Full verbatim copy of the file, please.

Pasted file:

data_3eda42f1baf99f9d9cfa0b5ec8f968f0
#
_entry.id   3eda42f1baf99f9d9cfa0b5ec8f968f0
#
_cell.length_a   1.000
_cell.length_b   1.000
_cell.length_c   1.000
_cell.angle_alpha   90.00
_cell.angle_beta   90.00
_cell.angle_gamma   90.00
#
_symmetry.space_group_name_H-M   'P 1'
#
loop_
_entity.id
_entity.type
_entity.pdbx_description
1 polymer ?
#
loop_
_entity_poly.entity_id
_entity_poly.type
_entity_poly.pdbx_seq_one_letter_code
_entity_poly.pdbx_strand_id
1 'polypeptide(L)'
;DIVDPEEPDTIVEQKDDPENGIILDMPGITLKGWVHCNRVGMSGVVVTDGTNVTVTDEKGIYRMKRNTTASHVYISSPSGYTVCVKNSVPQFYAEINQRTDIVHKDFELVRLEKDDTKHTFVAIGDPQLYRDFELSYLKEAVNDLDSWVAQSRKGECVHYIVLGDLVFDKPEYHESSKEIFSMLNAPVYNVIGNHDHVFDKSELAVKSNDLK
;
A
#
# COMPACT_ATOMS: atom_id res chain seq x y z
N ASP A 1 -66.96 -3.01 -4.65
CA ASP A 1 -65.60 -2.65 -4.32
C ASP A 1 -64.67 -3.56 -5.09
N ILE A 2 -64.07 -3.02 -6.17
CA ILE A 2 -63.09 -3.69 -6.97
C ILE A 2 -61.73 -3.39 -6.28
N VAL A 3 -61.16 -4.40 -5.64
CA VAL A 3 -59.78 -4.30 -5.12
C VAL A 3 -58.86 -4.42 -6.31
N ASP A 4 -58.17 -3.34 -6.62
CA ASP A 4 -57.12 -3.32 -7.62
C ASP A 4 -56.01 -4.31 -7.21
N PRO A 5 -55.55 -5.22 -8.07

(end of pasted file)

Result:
data_3eda42f1baf99f9d9cfa0b5ec8f968f0
#
_entry.id   3eda42f1baf99f9d9cfa0b5ec8f968f0
#
_cell.length_a   1.000
_cell.length_b   1.000
_cell.length_c   1.000
_cell.angle_alpha   90.00
_cell.angle_beta   90.00
_cell.angle_gamma   90.00
#
_symmetry.space_group_name_H-M   'P 1'
#
loop_
_entity.id
_entity.type
_entity.pdbx_description
1 polymer ?
#
loop_
_entity_poly.entity_id
_entity_poly.type
_entity_poly.pdbx_seq_one_letter_code
_entity_poly.pdbx_strand_id
1 'polypeptide(L)'
;DIVDPEEPDTIVEQKDDPENGIILDMPGITLKGWVHCNRVGMSGVVVTDGTNVTVTDEKGIYRMKRNTTASHVYISSPSGYTVCVKNSVPQFYAEINQRTDIVHKDFELVRLEKDDTKHTFVAIGDPQLYRDFELSYLKEAVNDLDSWVAQSRKGECVHYIVLGDLVFDKPEYHESSKEIFSMLNAPVYNVIGNHDHVFDKSELAVKSNDLK
;
A
#
# COMPACT_ATOMS: atom_id res chain seq x y z
N ASP A 1 -66.96 -3.01 -4.65
CA ASP A 1 -65.60 -2.65 -4.32
C ASP A 1 -64.67 -3.56 -5.09
N ILE A 2 -64.07 -3.02 -6.17
CA ILE A 2 -63.09 -3.69 -6.97
C ILE A 2 -61.73 -3.39 -6.28
N VAL A 3 -61.16 -4.40 -5.64
CA VAL A 3 -59.78 -4.30 -5.12
C VAL A 3 -58.86 -4.42 -6.31
N ASP A 4 -58.17 -3.34 -6.62
CA ASP A 4 -57.12 -3.32 -7.62
C ASP A 4 -56.01 -4.31 -7.21
N PRO A 5 -55.55 -5.22 -8.07